Join Jim Sugar for an in-depth discussion in this video An interview with Jim Sugar, part of Wireless Flash: Studio Portraits.
Photography was something that from an early age it felt right to me, and more…importantly it made me happy.…And one of the very, very earliest pictures that I shot got published in the New…York Times Sunday Book Review, and the Times paid me the princely sum of $25,…which at that time was a fortune, and that was a great experience.…And I also had a chance to photograph William Manchester, who at that time was…writing Death of a President about John F. Kennedy who had been assassinated…about two years earlier, and those pictures got published.…
So I learned very early on, A, that I was good at photography and I shot nice…pictures and that there was a market to do the kind of work that I did.…Even though I was living in a relatively small place like Middletown, but it was…halfway between Boston and New York.…And so I made a lot of weekend trips back and forth between Boston and New York.…Fairly early on during a geographic story I had a chance to meet the man who I…consider to be the smartest human being I've ever met, the absolutely great…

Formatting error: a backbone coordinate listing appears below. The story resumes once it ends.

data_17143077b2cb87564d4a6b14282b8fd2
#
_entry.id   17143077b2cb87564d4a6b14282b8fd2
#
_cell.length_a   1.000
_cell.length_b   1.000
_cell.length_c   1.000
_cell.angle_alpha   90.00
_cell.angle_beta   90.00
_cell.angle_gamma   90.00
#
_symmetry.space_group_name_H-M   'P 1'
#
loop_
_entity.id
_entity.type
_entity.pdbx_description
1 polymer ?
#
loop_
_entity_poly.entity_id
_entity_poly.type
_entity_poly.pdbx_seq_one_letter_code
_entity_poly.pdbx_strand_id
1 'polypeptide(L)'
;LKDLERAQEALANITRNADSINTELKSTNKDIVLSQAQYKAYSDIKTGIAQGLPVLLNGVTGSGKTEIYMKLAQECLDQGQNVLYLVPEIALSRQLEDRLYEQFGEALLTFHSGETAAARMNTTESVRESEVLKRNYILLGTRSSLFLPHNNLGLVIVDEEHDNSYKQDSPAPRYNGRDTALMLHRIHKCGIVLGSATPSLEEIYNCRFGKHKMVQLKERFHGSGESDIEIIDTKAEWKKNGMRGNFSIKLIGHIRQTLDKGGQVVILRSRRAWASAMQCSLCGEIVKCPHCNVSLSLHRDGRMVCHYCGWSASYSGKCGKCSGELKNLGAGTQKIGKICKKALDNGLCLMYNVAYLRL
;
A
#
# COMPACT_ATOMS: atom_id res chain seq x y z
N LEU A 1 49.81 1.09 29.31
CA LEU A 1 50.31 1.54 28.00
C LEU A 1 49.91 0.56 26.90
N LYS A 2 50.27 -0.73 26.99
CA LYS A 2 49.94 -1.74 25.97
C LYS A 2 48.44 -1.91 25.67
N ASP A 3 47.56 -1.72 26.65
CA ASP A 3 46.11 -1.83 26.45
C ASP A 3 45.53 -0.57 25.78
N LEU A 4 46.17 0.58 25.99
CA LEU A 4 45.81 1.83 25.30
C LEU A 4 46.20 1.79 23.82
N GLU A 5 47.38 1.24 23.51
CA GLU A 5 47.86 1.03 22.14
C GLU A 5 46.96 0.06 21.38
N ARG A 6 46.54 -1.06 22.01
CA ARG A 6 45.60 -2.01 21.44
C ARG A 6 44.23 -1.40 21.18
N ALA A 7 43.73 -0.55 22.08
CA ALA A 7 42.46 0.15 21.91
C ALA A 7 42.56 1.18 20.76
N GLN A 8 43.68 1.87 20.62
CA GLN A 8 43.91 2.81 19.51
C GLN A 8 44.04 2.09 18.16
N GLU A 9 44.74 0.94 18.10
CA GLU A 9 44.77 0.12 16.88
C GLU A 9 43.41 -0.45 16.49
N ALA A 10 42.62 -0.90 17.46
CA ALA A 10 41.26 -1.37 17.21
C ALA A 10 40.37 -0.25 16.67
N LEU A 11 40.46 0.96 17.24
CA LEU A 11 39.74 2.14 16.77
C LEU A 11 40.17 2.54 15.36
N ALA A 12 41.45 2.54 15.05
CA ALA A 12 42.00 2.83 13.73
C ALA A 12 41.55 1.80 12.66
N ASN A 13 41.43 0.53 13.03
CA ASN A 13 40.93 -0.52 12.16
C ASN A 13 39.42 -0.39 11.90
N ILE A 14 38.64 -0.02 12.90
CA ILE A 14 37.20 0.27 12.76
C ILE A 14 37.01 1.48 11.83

In this installment, Jim shows how to light and shoot a portrait with a dramatic look. He demonstrates a variety of inexpensive lighting tools—clamps, gels, and other light modifiers—to light the subject and the background. He also shows how to offer direction, pose the subject, and make him or her feel more comfortable. The course wraps up with tips on distinct ways to effectively light and separate the subject from the background, using gels, adjusting lights, and modifying the ratios between multiple strobes and the ambient light in the room.
- Preparing for a shoot
- Positioning the subject
- Using light modifiers, clamps, and other lighting accessories
- Assessing the results
- Tips to remember for lighting and shooting portraits